3. After being placed with an employer, students are not permitted to drop their internship without prior approval from the Co-ordinator and the Head of the Department of Computer Science. Students who drop an internship without permission, who fail to honour an agreement to work with an employer, or who conduct themselves in such a manner as to cause their discharge from the placements, will normally be awarded a fail grade for the internship period and may not be permitted to reapply.

9.4.4.4 Expectation of Work

Within two weeks of starting the internship, students are required to submit a list of their internship objectives to the Co-ordinator. They are also required to submit a report to the Co-ordinator due the last day of classes of each semester in which they are working. A progress report is required in semesters where the internship is continuing into the next semester. The progress report need only discuss the activities in that particular semester. A final report is required in the student’s final internship semester. The final report must discuss the entire internship. Both reports will include a description of the student’s internship projects and activities as well as the student’s internship objectives and accomplishments. A completed Employer Evaluation Form should be submitted to the Co-ordinator at the end of each semester.

9.4.4.5 Registration, Assessment of Performance, and Assignment of Grades:

Students must register for the course Computer Science 3700 every semester during their internship.

Computer Science 3700 is a non-credit course open only to students who have been accepted into the Internship Program.

During the internship, the employer and intern will complete student performance evaluations every four months and will submit them to the Co-ordinator. The final assessment of total work performed is the responsibility of the Co-ordinator, and will be based upon both input from the employer and the intern’s final internship report.

The Internship evaluation shall consist of two components:

  1. On-the-job Student Performance: Job performance shall be assessed by the Co-ordinator in consultation with the Department using information gathered during the internship and input from the employer. Evaluation of the on-the-job student performance will result in one of the following classifications: PASS WITH DISTINCTION, PASS, FAIL.

  2. The Final Internship Report: Evaluation of the final internship report will result in one of the following classifications: PASS WITH DISTINCTION, PASS, FAIL.

The evaluation of the on-the-job student performance and the final internship report are recorded separately on the transcript.

Overall evaluation of the internship will result in one of the following final grades being awarded:

  1. PASS WITH DISTINCTION: indicates outstanding performance in both the final internship report and the on-the-job student performance. PASS WITH DISTINCTION has been awarded to each of the final internship report and the on-the-job student performance.

  2. PASS: indicates that performance meets expectations in both the final internship report and on-the-job student performance. The student meets the requirements of a passing mark in the final internship report and on-the-job student performance.

  3. FAIL: indicates failing performance in either the final internship report or on-the-job student performance or both.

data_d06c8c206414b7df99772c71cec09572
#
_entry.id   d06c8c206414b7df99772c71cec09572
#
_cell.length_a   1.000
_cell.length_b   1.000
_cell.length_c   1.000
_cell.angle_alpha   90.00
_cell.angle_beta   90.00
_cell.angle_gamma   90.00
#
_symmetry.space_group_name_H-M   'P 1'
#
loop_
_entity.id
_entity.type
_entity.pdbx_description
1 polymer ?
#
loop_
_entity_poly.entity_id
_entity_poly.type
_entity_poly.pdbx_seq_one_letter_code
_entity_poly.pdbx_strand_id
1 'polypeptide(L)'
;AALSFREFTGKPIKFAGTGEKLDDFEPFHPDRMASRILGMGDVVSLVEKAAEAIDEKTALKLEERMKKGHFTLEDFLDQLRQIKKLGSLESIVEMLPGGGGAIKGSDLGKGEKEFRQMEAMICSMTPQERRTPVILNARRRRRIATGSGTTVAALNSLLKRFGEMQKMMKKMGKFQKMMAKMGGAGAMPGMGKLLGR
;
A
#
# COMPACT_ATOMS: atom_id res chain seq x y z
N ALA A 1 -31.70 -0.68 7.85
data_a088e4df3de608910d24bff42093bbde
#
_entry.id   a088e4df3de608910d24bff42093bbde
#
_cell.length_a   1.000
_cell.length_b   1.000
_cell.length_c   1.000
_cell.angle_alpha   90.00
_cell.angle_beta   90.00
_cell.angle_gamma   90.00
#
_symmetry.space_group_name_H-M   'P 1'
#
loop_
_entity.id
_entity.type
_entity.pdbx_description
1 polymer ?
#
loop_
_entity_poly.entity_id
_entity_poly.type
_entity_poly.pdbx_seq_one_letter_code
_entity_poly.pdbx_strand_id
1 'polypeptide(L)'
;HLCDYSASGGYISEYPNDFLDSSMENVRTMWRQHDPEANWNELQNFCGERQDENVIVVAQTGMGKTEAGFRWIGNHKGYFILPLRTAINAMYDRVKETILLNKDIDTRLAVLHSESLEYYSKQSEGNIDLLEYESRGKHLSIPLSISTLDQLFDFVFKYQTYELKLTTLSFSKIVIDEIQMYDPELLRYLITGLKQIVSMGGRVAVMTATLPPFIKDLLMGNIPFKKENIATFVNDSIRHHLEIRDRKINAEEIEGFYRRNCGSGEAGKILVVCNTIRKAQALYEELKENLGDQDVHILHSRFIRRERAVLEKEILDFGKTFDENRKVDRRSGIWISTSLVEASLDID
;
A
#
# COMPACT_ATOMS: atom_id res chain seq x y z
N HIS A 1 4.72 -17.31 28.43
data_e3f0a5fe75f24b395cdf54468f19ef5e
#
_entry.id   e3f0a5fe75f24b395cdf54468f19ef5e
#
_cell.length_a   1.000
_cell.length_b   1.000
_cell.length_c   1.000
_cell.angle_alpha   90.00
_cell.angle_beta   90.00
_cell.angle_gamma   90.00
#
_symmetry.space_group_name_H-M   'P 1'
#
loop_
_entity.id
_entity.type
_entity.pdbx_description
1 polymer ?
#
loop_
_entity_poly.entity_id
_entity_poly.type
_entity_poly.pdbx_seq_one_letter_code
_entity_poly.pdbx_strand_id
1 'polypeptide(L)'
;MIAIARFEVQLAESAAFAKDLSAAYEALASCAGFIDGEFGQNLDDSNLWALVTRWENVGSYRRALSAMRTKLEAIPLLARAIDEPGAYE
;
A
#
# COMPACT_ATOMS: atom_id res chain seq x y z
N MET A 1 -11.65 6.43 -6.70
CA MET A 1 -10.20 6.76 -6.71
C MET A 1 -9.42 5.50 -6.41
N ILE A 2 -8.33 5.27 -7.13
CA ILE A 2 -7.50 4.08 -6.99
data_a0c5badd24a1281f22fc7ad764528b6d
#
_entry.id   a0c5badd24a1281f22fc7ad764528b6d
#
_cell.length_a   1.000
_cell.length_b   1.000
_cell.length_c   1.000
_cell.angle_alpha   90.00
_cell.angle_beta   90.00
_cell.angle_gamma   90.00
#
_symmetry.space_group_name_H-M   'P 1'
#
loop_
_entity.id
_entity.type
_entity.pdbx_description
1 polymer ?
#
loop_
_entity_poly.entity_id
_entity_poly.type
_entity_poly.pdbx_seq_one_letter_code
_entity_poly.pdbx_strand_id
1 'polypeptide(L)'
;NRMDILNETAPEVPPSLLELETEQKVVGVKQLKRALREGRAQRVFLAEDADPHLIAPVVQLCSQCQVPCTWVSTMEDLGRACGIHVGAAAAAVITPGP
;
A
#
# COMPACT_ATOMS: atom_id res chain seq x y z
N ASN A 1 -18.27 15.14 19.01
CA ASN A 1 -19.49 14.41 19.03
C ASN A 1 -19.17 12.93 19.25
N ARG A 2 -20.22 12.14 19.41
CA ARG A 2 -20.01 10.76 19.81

Also, the following will be noted in the transcript of the intern:

  1. Requirements for the Computer Industry Internship Option have been completed. Internship Duration: - months.

  2. A grade of NC (No Credit) for Computer Science 3700 will be awarded in all semesters of the Internship Option prior to the final Semester.

9.4.4.6 CIIO and Honours Program:

In case a student is enrolled in both the Honours program and the CIIO, the requirements of both must be met. Upon approval from the honours project supervisor, within the Department, the employer and the Head of the Department of Computer Science, an internship project may be submitted as a component of an honours project. These arrangements must be made within the first semester of the Internship placement.

9.4.5 Minor in Computer Science

For a Minor in Computer Science, a student must complete at least 24 credit hours in Computer Science courses, including:

  1. Computer Science 1710, 2710, 2711.

  2. At least 6 credit hours selected from Computer Science 3715, 3716, 3719, 3724, 3725, and 3754.

  3. Three additional credit hours at the 3000 level or above.

9.4.6 Course Numbering Scheme

There are five areas of Computer Science offered in the 3000- and 4000-level courses. The meaning of the third digit of a course number is as follows:

1- Programming Languages

2- Computer Systems

3- Numerical Computations

4- Theoretical Aspects

5,6- Applications (e.g. Artificial Intelligence, Computer Graphics, Data Base, Robotics, Computational Geometry, Image Processing, Computer Networking, Computer Aided Design)

7 - Project Course

8- Honours Project

9- Directed Readings

9.4.7 Supplementary Examinations

Supplementary examinations will be allowed in certain Computer Science courses which have written final examinations. Students should refer to the Faculty of Science degree regulations for details.

9.4.8 Faculty Advisors

The Department has an Undergraduate Advisor for Computer Science majors to consult with on academic matters.

9.4.9 Undergraduate Handbook

Additional information about the undergraduate Computer Science programs and courses can be found in the Computer Science Undergraduate Handbook available from the General Office, Department of Computer Science or from www.mun.ca/computerscience/.